He is the reigning AAC Offensive Player of the Year. His name has been mentioned in the Heisman Trophy conversation, although realistically the same Power 5 bias that hurts UCF in the CFP costs Milton votes in the Heisman.

Milton and Book were both lightly recruited and undersized – Milton a 5-foot-11, 185-pounder out of Kapolei, Hi., and Book a 6-0, 203-pounder from El Dorado Hills, Ca.

“Book may not be 6-4, 230 like other quarterbacks, but his football IQ is high,” Niumatalolo said. “He gets rid of the ball and he’s accurate when people try to bring the blitz. He knows where to go with the football.

“Notre Dame always has been good up front and with wide receivers and running backs, but I think this Book is playing at a high level. That’s with the tough schedule they’ve played. I think he brings an element that makes it hard to do things against them.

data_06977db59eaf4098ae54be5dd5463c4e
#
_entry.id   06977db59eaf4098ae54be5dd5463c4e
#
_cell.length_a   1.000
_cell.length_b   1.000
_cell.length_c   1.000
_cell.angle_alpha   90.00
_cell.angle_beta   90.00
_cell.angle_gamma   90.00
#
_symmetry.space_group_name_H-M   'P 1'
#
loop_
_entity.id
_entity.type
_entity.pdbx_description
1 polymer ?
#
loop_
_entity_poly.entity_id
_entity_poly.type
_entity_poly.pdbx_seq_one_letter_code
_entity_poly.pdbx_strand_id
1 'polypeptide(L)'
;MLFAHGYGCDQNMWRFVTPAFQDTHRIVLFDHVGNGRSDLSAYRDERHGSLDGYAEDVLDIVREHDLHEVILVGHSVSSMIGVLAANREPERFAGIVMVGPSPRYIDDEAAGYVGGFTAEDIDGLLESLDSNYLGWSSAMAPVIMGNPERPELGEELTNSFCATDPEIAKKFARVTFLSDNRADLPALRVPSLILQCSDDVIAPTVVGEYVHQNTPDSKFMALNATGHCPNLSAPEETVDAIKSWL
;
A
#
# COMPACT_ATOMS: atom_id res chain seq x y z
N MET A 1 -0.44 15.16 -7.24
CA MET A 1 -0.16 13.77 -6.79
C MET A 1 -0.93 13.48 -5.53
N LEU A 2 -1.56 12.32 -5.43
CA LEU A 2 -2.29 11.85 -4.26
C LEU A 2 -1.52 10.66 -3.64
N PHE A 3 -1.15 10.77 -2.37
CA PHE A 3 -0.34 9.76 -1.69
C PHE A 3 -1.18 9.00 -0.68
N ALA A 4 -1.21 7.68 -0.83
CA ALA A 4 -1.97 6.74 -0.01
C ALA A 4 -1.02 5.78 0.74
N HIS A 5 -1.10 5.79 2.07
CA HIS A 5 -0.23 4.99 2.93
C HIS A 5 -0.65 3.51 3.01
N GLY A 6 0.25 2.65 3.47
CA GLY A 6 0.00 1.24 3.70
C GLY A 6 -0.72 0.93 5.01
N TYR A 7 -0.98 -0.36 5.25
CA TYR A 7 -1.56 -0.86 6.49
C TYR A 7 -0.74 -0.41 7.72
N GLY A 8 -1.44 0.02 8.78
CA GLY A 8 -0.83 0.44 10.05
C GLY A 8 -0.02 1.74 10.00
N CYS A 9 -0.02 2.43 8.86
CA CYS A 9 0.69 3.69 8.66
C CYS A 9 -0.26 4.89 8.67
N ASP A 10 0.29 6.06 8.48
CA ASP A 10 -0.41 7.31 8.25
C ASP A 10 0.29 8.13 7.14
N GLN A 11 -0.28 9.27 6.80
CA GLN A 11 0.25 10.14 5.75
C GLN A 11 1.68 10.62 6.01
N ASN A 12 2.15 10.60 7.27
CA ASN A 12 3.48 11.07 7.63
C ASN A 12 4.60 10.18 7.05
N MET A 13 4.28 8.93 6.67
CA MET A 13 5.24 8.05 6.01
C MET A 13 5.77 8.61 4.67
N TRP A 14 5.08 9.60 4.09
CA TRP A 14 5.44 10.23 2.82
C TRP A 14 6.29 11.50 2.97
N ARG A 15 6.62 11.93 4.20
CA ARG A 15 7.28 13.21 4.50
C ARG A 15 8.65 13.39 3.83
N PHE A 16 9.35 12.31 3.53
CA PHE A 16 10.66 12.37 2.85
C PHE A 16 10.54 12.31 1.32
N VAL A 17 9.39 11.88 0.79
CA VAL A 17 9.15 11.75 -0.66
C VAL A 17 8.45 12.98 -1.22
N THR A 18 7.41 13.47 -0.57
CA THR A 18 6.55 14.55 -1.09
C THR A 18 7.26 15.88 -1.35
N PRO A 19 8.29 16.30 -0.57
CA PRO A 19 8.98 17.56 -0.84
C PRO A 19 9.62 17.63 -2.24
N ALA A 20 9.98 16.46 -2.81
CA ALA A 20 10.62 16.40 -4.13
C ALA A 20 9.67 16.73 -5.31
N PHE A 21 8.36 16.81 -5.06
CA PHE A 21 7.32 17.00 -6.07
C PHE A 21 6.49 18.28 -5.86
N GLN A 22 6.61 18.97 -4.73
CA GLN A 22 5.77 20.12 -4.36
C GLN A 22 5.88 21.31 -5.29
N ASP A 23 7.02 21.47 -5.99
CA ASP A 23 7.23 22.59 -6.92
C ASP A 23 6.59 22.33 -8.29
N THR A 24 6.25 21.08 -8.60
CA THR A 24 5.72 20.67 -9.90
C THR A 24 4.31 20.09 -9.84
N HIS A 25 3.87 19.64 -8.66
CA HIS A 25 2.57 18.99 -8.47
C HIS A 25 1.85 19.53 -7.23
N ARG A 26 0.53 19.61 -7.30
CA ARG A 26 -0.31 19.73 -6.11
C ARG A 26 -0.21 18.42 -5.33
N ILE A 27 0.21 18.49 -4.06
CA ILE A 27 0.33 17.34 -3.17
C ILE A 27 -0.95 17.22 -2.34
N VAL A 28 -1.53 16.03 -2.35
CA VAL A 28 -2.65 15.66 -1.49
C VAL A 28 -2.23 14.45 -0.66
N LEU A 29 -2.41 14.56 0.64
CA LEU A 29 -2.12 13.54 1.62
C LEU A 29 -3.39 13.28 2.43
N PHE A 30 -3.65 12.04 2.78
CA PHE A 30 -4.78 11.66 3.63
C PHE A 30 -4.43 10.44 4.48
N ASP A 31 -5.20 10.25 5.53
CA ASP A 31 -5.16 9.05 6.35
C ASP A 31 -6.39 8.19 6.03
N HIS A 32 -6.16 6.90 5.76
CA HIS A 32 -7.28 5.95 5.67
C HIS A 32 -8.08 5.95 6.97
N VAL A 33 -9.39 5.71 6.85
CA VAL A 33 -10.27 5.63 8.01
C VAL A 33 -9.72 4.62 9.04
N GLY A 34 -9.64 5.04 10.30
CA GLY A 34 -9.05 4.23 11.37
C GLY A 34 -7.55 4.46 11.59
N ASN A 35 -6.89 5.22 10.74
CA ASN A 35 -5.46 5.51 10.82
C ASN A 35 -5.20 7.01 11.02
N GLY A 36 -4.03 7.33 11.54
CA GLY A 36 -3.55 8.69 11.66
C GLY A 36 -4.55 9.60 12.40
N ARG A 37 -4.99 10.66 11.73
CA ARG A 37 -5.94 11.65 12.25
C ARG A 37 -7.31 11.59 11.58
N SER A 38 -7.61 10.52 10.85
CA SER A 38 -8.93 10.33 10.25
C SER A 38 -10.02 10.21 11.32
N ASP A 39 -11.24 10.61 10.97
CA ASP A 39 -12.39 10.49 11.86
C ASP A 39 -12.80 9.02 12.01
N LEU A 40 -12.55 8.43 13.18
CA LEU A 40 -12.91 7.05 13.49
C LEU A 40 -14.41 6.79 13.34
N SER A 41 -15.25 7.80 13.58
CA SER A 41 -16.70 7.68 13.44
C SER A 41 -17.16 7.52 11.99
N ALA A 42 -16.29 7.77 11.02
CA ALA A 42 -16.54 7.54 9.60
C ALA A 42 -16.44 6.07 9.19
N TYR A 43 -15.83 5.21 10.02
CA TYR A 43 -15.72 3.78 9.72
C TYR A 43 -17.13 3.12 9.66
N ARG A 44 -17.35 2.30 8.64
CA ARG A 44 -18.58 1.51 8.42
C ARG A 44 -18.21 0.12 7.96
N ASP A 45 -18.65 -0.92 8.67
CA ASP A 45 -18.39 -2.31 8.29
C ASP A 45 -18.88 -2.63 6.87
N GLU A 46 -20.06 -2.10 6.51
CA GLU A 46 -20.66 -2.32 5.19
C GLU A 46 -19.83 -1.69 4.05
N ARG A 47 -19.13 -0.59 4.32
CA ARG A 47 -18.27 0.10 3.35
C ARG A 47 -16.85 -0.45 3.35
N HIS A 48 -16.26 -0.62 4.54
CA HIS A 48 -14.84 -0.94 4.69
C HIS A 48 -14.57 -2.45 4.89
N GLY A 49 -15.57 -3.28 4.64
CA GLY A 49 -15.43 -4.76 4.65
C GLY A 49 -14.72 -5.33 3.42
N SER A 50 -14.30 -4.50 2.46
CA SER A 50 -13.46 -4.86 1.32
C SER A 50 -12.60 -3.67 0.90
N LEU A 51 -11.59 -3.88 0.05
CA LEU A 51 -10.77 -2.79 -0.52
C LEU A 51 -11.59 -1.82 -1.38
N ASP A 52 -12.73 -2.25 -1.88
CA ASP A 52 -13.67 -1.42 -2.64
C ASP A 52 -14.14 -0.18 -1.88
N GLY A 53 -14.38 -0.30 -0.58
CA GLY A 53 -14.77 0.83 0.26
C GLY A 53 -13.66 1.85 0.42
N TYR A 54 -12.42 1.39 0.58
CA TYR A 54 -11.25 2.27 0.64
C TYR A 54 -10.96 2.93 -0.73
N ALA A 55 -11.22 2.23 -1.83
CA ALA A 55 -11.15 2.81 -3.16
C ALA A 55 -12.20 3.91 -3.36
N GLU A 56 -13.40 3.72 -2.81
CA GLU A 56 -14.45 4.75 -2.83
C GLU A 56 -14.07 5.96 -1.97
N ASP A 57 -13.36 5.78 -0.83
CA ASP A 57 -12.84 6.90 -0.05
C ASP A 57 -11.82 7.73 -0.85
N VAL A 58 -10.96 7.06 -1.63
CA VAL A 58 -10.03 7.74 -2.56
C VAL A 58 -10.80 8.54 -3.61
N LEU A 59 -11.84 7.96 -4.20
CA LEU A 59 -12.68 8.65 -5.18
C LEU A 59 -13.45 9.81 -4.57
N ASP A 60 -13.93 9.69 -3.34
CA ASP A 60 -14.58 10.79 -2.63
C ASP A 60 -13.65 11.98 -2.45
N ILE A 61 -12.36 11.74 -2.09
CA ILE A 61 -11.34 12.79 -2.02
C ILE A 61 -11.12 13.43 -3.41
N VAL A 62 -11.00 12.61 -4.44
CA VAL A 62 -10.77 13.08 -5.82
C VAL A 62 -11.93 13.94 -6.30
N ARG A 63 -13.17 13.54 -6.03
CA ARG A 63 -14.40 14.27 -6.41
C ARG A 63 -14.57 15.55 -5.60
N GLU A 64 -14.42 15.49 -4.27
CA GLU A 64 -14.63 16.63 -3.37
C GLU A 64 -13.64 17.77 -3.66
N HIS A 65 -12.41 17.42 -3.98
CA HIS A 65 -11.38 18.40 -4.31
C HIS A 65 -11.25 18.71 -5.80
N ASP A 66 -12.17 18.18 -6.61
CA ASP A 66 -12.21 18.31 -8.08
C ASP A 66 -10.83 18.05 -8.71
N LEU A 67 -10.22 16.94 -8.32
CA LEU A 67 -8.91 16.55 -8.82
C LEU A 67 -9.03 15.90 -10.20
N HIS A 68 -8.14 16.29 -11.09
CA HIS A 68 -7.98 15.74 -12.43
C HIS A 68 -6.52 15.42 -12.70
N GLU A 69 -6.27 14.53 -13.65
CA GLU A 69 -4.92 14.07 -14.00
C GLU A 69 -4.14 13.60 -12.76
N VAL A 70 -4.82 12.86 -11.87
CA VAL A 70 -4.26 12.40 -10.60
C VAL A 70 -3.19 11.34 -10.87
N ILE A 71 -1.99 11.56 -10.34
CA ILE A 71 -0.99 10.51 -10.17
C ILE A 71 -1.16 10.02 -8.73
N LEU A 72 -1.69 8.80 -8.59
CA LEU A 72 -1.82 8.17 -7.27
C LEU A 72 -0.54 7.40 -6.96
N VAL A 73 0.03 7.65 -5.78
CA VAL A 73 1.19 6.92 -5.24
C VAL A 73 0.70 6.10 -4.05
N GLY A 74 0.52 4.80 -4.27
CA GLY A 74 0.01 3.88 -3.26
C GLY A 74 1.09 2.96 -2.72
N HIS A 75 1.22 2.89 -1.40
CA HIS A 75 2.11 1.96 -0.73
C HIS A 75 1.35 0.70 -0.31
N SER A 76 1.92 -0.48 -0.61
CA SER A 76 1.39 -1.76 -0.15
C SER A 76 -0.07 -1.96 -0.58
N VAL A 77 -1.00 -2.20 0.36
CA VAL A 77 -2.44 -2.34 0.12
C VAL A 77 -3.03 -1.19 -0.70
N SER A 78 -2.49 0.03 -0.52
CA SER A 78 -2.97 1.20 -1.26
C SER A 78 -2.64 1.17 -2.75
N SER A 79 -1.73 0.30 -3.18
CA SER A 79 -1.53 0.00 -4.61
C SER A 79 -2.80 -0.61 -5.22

“Similar to McKenzie, if we bring the blitz he sees it. We try to disguise it, but he doesn’t get fooled. When you’re trigger puller knows what to do with the football that makes them really tough to beat.”

Notre Dame with an elite quarterback and resolve ran up 584 yards and six touchdowns on Navy. Niumatalolo sees that as a tough combination to slow down.

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Navy (2-6, 1-3) returns the AAC play when the Midshipmen play at 3:30 p.m. Saturday at Cincinnati (7-1, 3-1). The Bearcats have 45 points in the AP poll equal to 30 and 116 points in USA Today equal to No. 27.

Air Force (3-5) and Army (6-2) play their leg of the Commander-in-Chief's Trophy on Saturday at Michie Stadium on West Point's campus.

Air Force, which beat Navy 35-7 in October, can clinch the CIC for the second time in three seasons and third in five with a win over the Black Knights.

Army must beat Air Force to set up a chance to repeat as CiC champions at the Army-Navy Game on Dec. 8 in Philadelphia.